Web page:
"But yeah, some great moments, some big goals, a lot of big shorthanded goals, you can obviously remember his 17 seconds was unbelievable as well, that's a goal I'm sure he'll never forget. We'll never forget that celebration too, so it's awesome he's getting honored."

Bolland, who earned the nickname "The Rat," is perhaps best known for the role he played in the Blackhawks' playoff series battles with the Vancouver Canucks. His line frequently drew the defensive matchups against Daniel and Henrik Sedin, and he's the one player who really knew how to throw both twins off their game at the same time.

"I think he's kind of like Shawzy," Jonathan Toews said. "He's one of those guys that fans here in Chicago really like. Aside from scoring goals and the plays that he made over the years in the playoffs, he was one of those guys that you loved having on your team that other teams hated. He found ways to chip away at their best players and get them off their game. He was good at a lot of little things like that, so he was a big part of those winning teams."

Andrew Shaw was teammates with Bolland for only two seasons, but they won a Stanley Cup together and Bolland was one of the best and knowing his role and perfecting it.

"One of the best at his job," Shaw said. "He played that shutdown centerman. I always thought he had the shortest shifts. His shift lengths were so short just 'cause he would play so much against top guys that he'd want to be so well-rested while he was out there. ... He was skilled enough to chip in offensively as well.

"That's the type of player he was. He'd play against the top guys, he'd shut them down, he'd be that little rat himself, just try to get them off their game as well as outworking them."

Bolland spent seven of his 10 NHL seasons in Chicago, where he registered 168 points (70 goals, 98 assists) in 332 games. He was drafted by the Blackhawks in the second round (No. 32 overall) of the 2004 NHL Draft.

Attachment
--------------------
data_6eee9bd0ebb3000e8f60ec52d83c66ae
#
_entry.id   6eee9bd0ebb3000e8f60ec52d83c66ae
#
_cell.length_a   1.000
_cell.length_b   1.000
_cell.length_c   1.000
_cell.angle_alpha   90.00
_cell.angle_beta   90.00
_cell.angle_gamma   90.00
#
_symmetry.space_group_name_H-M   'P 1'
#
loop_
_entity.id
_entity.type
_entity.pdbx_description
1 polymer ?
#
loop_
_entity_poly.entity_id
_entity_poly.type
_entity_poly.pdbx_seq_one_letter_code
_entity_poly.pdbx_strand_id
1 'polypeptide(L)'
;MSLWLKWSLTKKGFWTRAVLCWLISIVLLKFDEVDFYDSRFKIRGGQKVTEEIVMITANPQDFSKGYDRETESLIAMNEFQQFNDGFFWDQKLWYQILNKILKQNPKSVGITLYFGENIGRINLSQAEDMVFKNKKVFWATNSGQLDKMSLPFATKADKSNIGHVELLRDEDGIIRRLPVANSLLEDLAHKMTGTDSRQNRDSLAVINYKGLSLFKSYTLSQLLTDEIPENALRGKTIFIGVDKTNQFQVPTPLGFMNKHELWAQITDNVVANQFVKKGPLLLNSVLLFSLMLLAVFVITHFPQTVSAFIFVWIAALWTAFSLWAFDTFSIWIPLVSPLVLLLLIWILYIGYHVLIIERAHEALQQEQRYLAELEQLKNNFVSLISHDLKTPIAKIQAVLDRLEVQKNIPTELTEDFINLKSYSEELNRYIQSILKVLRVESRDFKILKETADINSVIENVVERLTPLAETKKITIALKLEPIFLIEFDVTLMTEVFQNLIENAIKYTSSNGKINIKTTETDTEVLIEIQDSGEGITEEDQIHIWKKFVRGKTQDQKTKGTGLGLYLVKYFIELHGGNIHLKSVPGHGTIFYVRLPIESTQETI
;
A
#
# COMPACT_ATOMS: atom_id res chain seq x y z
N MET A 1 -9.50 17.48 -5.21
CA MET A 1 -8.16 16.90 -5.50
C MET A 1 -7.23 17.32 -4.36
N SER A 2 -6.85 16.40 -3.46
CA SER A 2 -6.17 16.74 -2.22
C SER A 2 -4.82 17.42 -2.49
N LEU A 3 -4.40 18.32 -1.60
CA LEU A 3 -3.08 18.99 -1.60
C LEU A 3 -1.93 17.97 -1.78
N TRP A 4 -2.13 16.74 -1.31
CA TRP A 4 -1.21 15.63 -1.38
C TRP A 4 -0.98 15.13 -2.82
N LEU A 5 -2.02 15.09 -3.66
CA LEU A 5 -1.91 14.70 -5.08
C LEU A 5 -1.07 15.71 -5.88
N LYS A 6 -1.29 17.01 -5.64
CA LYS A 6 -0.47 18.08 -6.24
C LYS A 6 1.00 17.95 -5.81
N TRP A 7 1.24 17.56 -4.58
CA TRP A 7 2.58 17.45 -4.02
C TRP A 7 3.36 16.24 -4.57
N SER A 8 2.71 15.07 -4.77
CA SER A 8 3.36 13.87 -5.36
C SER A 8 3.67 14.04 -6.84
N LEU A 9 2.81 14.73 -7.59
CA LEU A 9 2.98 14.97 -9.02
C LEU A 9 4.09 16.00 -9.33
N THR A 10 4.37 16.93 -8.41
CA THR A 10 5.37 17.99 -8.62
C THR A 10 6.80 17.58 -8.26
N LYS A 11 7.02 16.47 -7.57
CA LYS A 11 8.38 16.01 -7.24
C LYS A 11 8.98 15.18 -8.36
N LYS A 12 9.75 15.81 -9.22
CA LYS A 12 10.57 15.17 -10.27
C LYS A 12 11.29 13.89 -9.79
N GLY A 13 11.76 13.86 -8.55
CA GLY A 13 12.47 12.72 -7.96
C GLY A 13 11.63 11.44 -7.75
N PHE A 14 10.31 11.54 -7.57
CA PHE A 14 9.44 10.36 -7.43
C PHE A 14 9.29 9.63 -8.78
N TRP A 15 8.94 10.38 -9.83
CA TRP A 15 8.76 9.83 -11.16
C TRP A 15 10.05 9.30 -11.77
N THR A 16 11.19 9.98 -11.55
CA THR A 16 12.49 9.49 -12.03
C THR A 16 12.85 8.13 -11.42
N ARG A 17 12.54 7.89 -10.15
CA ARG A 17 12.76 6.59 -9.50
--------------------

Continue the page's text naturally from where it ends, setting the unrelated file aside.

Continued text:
Friday will mark the first night honoring the 10-year anniversary of the 2010 Stanley Cup Championship, which ended a 49-year drought in franchise history. The first 10,000 fans on Friday will receive a Marian Hossa bobblehead.

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Robin Lehner to start in goal for Blackhawks vs. Blue Jackets

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USA Today

Robin Lehner to start in goal for Blackhawks vs. Blue Jackets

Robin Lehner will start in goal for the Blackhawks when they host the Columbus Blue Jackets on Friday night, coach Jeremy Colliton confirmed after morning skate. It will be his second start of the season.

In his season debut against the Winnipeg Jets, Lehner stopped 30 of 33 shots for a save percentage of .909 in a 3-2 overtime loss. He gave up a 5-on-5 goal, power-play goal and overtime goal at 3-on-3. Overall, he was solid.

"Everyone wants to play all the time," Colliton said of the dynamic between Corey Crawford and Lehner. "Whether it's a goalie, forward or D, they play better when they play more. That's just the standard answer. But we've had a little bit of a lighter schedule. We're trying to make ... we want both guys going because we're coming up on a stretch where we're playing a lot of games, so we're going to need them both."

Lehner is 5-3-0 with a 1.97 goals-against average, .945 save percentage and one shutout in eight career appearances against the Blue Jackets.